These past few days have been disturbing in many ways. Yesterday, I was driving from the gym and a cop was behind me. I immediately got nervous. I wasn’t speeding or doing anything wrong, but with everything going on, it didn’t give me a safe feeling. The institution that is designed to protect and serve is tainted. It has been tainted by individuals. I want to speak into this from a different perspective than most people have been talking about it.
Racism can be undone in any individual
Racism can be undone in any individual Racism can be undone in any individual, and we can play a part in it right now. No person is born racist. People are taught racism from their family, environment, culture, and personal experiences. Their initial exposure to prejudice was not their choice. However, even if they have been exposed to that belief system, they have a choice. They can choose in each instance whether to reinforce the belief or break it down. So many have fallen into this system unintentionally, and now they continue walking it out. It will take continual, intentional desire and effort to break out of it.
Racism is a human value issue, not just a black and white issue
Racism is a human value issue, not just a black and white issue Discussing it primarily as a black and white issue creates a couple of problems: it discredits the voices of other skin tones and it draws a clear line between two enemies, distracting from the real problem. Now we’re focusing primarily on two polar opposites at war, missing that racism, or hatred of other skin tones, exists in all shades. For example, in the Caribean culture, there is discrimination between lighter and darker-skinned Caribbeans. By continuing the “black and white” label of racism we keep lock people into categories rather than identifying with them as individuals. The real problem is the devaluing a human being, and robbing them of the image of God they were designed to represent. And the first step to solving the problem is discussing human beings as human beings rather than categorizing them by their color.
People behave like people, not like an ethnicity
People behave like people, not like an ethnicity The riots and the destruction that you’re seeing is not a race trying to get their way. It’s the anger and pain of injustice that human beings are internally walking in. Your outer world is a reflection of your inner world. Psychology teaches that anger is a secondary emotion to hurt, fear, and rejection. These humans are revealing the deep pain, rejection, fear, and hopelessness they feel and live with every day. They need empathy, to know that we understand that you’re angry and we care what happens to you.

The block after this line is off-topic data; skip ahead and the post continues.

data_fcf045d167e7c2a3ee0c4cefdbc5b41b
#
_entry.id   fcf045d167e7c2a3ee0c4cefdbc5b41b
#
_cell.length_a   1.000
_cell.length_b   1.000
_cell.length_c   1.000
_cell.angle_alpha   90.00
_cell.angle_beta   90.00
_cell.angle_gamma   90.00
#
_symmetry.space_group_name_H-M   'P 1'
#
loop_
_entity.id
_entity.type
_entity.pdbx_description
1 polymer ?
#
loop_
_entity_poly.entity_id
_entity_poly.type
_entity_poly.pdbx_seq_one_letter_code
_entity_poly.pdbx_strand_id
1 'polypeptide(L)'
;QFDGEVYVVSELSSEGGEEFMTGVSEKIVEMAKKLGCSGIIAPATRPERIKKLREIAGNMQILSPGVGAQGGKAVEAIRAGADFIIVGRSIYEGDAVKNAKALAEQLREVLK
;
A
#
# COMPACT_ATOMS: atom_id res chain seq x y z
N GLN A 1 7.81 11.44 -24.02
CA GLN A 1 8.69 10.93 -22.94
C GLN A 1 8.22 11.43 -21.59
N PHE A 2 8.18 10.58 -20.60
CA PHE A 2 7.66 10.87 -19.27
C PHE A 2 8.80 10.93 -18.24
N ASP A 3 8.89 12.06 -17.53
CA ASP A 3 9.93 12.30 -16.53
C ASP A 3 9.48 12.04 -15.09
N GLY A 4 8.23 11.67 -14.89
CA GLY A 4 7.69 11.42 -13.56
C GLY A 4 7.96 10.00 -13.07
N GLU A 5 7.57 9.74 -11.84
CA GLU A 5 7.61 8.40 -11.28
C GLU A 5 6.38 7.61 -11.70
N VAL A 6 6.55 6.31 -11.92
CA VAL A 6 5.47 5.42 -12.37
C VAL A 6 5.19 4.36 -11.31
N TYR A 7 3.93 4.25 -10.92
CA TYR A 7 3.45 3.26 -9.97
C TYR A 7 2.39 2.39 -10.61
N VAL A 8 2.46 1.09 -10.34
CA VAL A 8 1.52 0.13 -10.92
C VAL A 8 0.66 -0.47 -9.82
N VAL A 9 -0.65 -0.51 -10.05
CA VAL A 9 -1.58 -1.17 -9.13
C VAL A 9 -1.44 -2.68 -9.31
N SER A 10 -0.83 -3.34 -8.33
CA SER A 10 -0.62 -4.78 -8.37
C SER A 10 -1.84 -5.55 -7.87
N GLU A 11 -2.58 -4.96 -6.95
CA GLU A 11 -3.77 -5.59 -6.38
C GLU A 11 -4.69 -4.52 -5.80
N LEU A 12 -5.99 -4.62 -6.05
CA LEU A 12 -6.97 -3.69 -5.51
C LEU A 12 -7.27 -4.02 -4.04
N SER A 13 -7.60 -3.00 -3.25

There is an answer to these issues. The answer is not found in changing the systems or in a reconciliation church service. It’s solved at the dinner tables and in homes. I’m not talking about just talking about the issues at the table with your own family. I’m talking about inviting one another into our homes and connecting. It’s hard to label and categorize someone you’ve spent time with and gotten to know personally. Connection is the answer. This needs to happen on all sides.
There is hope and its found in each one of us doing our part. We have to let go of pre-existing mindsets and connect with someone different than us. CONNECTION BREEDS COMPASSION!
“Whoever claims to love God yet hates a brother or sister is a liar. For whoever does not love their brother and sister, whom they have seen, cannot love God, whom they have not seen.” 1 John 4:20
The solution to racism is not found in changing systems or reconciliation services.
In conclusion, as a society, we must recognize that racism is a learned behavior and can be undone through intentional effort. It is important to understand that racism is not limited to just the black and white binary, but it is a human value issue that affects all skin tones. The riots and destruction we are currently witnessing are a manifestation of anger and pain from longstanding injustices. The solution to racism is not found in changing systems or attending reconciliation services, but in connecting with people of different backgrounds on a personal level. By fostering connection, we can breed compassion and love, and ultimately work towards creating a more just and equitable society for all.